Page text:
As a post-graduate teaching student I have studied literature relating specifically to the topic of gender issues in the classroom and the difference in attainment between the sexes. Through my reading I identified four key areas of study and discussion which particularly interested me. Several of the pieces of literature I looked at made reference to the ways in which boys and girls learn, “suggesting gender differences in how individuals think” (Bleach 1998, citing Kohn 1995, page 3). This was a recurring theme and appeared in strongly feminist literature by authors such as Skelton, Francis and MacNaughton, as well as less politically-motivated works. I knew from my own practical experience that boys and girls behaved differently in the classroom, as in any situation, so it does stand to reason that their preferred learning styles will vary. However, I disliked this way of thinking of the two genders as being completely abstract and different from one another; surely all children (and indeed all adults) are an individual composition of gender, social and natural factors. Skelton and Francis also take into account the idea that perhaps male and female teachers teach differently, or “that boys perceive their male teachers in a [more] positive light” (2003, page 7), yet point out that no study has yet identified a “positive link between higher numbers of male teachers and increased primary schoolboy attainment” (2003, page 7).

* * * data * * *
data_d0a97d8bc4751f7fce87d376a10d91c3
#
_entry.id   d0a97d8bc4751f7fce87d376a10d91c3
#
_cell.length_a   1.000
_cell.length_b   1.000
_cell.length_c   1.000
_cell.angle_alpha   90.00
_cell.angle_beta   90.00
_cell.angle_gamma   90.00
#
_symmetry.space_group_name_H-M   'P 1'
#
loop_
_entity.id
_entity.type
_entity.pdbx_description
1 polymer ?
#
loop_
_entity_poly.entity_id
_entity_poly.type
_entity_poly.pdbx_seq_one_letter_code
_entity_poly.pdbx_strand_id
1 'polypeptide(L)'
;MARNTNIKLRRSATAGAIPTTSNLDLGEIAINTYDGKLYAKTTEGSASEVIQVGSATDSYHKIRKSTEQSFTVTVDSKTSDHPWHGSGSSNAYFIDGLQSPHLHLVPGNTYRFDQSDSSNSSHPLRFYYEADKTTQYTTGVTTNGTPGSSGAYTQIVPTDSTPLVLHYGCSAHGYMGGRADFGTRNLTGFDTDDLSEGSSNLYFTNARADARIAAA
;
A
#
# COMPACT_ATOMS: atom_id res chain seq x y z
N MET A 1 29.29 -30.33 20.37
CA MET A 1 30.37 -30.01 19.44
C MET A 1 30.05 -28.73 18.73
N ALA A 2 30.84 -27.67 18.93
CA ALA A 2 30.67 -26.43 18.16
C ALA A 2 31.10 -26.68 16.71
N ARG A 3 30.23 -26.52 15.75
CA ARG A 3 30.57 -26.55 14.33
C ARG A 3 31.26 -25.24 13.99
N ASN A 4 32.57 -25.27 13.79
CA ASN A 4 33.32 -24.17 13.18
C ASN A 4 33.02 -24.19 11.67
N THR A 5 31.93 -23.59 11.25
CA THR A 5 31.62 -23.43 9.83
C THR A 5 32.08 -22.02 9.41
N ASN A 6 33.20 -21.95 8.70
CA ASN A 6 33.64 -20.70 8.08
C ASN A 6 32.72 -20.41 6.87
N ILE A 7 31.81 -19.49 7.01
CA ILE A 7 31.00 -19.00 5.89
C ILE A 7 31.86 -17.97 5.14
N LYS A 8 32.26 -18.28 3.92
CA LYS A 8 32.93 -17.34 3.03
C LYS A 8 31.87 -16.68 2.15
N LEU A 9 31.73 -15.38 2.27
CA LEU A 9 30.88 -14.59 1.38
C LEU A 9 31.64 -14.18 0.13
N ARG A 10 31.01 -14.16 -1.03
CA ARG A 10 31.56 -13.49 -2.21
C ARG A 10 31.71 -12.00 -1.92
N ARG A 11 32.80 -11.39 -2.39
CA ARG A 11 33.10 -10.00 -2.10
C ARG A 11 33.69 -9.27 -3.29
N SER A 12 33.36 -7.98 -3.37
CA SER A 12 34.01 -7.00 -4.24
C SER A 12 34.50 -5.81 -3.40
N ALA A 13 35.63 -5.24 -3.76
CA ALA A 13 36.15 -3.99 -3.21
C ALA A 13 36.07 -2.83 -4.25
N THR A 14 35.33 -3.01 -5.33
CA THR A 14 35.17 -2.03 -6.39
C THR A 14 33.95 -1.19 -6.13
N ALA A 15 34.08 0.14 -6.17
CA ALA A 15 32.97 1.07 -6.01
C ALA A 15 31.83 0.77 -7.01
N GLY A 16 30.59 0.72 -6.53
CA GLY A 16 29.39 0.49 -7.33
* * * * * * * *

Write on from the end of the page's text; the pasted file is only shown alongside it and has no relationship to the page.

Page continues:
Several authors discussed social class and background, considering it to be a key factor central to a child’s educational potential. It has been put forward that children from white, middle-class backgrounds are much more likely to succeed academically than counterparts from ethnic minority or working-class backgrounds (Holt 1990; Francis 2000; Skelton and Francis eds. 2003; Mackinnon et al. eds. 1998). I found this interesting and this is an idea that, on the whole, educators do accept as fact. Indeed “we can expect to see many more poor and/or non-white children” (Holt 1990, page 7) struggling academically, in comparison their wealthier, white peers. While this is an interesting factor to consider and explore in a study on attainment in school, it is not very applicable to my own research, as all the children in the class in which my study and work took place are of white backgrounds, and the vast majority come from wealthy, middle-class families.